As a result of his membership in the Native Tree Society, his work has evolved to include capturing soundscapes in an effort to both present and inspire audiences with a deep listening experience, and to advance the development of a personal artistic vision which is to combine the things in life that he is most passionate about – music composition, trees, and nature’s acoustics.

Robert T. Leverett is the cofounder and Executive Director of the Native Tree Society and the cofounder and President of Friends of Mohawk Trail State Forest. He is coauthor of the Sierra Club Guide to Ancient Forests of the Northeast and a coauthor of Island Press’s Eastern Old Growth Forests, Prospects for Rediscovery and Recovery. He is a coauthor of several other books on old growth forests and the art and science of measuring trees. He is the principal architect of the Ancient Eastern Forest Conference Series held at various eastern universities during the period from 1993 through 2007. Leverett has written and been the subject of many articles on tree measuring and the science and aesthetics of old growth forests. He is currently the Chairman of the Forest Reserves Scientific Advisory Committee for the Massachusetts Department of Conservation and Recreation. He leads interpretive walks for a variety of environmental organizations including the Massachusetts Audubon Society, Sierra Club, Walnut Hill Programs in Nature and Tracking.

Jeffrey Krieger has been principal cellist of the Hartford Symphony Orchestra, chamber musician and soloist since 1979. He has also been for more than two decades among the new generation of solo recitalists who have incorporated technology - the computer and video - as well as an electric cello built by Vermont craftsman, Tucker Barrett into performance. He has received numerous national awards for this work among which a prestigious 1993 Solo Recitalist Fellowship from the National Endowment for the Arts which allowed extensive touring in the USA, a 1996 State of Connecticut Commission on the Arts Artist Fellowship for work in multi-media, as well as awards from the Canada Council, the Roberts Foundation Creation of New Work Initiative, New England Foundation for the Arts, and American Composers Forum.
Mr. Krieger has performed at prestigious venues, music schools and conservatories, museums, and international music festivals across the US and abroad. Past performances of note have been as featured soloist with the New York City Ballet at Lincoln Center's New York State Theater and the Saratoga Festival, a solo recital of music by Lithuanian composer, Osvaldas Balakauskas sponsored by the American-Lithuanian Society of New York at Merkin Concert Hall, and a performance of Videocello at the Kennedy Center. He has been a frequent performer and guest lecturer at educational institutions such as the Cincinnati Conservatory, San Francisco Conservatory, Peabody Conservatory, Yale University, the Cleveland Institute of Music, and the Conservatorium of Music, Hobart, Tasmania. Performances at international music festivals have included the Boston Cyberarts Festival; International Festival of Electronic Art at the Museum of Contemporary Art, Chicago; International Festival of Arts and Ideas, New Haven; Subtropics Festival, Miami International University; New Directions Cello Festival at the Knitting Factory, New York City; Ebeltoft Festival, Denmarck. In 2000 he was soloist on the electric cello with the Anchorage Symphony Orchestra, and in 2001 performed composer, Robert Carl’s A Wide Open Field for electric cello with the Hartford Symphony Orchestra at the Bushnell Center for the Performing Arts. In 2007 and 2008 he served as Cultural Ambassador to India performing concerts of American music sponsored by the US Embassy which included performances at the American Center Auditoriums of New Delhi and Mumbai.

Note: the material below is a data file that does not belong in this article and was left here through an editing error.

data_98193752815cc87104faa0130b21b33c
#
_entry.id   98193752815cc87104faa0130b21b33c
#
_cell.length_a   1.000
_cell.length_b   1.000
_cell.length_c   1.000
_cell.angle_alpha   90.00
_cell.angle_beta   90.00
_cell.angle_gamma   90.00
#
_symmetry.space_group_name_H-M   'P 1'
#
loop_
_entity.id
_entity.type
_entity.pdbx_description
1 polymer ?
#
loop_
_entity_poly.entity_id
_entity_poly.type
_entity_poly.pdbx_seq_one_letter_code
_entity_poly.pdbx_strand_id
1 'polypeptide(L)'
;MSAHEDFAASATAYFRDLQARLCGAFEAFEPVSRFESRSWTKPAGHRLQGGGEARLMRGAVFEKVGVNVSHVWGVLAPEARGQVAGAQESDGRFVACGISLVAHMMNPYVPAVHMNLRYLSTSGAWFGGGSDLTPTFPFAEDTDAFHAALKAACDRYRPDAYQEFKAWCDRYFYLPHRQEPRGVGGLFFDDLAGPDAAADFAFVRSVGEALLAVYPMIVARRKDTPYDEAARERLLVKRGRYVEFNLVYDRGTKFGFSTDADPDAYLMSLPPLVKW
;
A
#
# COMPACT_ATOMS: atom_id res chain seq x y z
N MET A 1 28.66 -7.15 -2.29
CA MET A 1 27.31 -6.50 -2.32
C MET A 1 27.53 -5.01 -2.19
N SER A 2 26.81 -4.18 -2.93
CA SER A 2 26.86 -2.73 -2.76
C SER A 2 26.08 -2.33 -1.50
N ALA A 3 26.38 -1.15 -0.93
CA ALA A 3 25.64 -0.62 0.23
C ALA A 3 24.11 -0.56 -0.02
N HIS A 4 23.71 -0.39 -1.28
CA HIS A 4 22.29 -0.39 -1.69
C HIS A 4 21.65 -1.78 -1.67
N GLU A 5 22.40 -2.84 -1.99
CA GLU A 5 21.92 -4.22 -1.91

Mr. Krieger has recorded numerous electric cello works for New World Records, Vienna Modern Masters, Capstone, Innova, O.O. Discs and Ablaze Records. A recording of the late Donald Erb’s Suddenly It’s Evening on New World Records received rave reviews from the Cleveland Plain Dealer and Fanfare Magazine. His most recent recorded work, Night Chains and Night Canticle by Douglas Knehans, available on Ablaze Records, has received critical acclaim from the Audiophile Audition Web Magazine. CDs and downloads are available at Amazon and iTunes, and can also be heard on Pandora.
by michael gatonska
Mon Oct 28, 2013 7:01 pm
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Graphic Leaf Scores - the Mediterranean Series

A few of my most recent graphic music scores that trace leaf shapes from trees in Sicily; they were done while I was an artist-in-residence in Palazzolo Acreide.

Three of them were exhibited in the rare books and maps room of the Museo dei Viaggiatori (Travellers Museum), which I thought was pretty neat.
by michael gatonska
Fri Oct 25, 2013 12:37 pm
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Re: Pruning a crabapple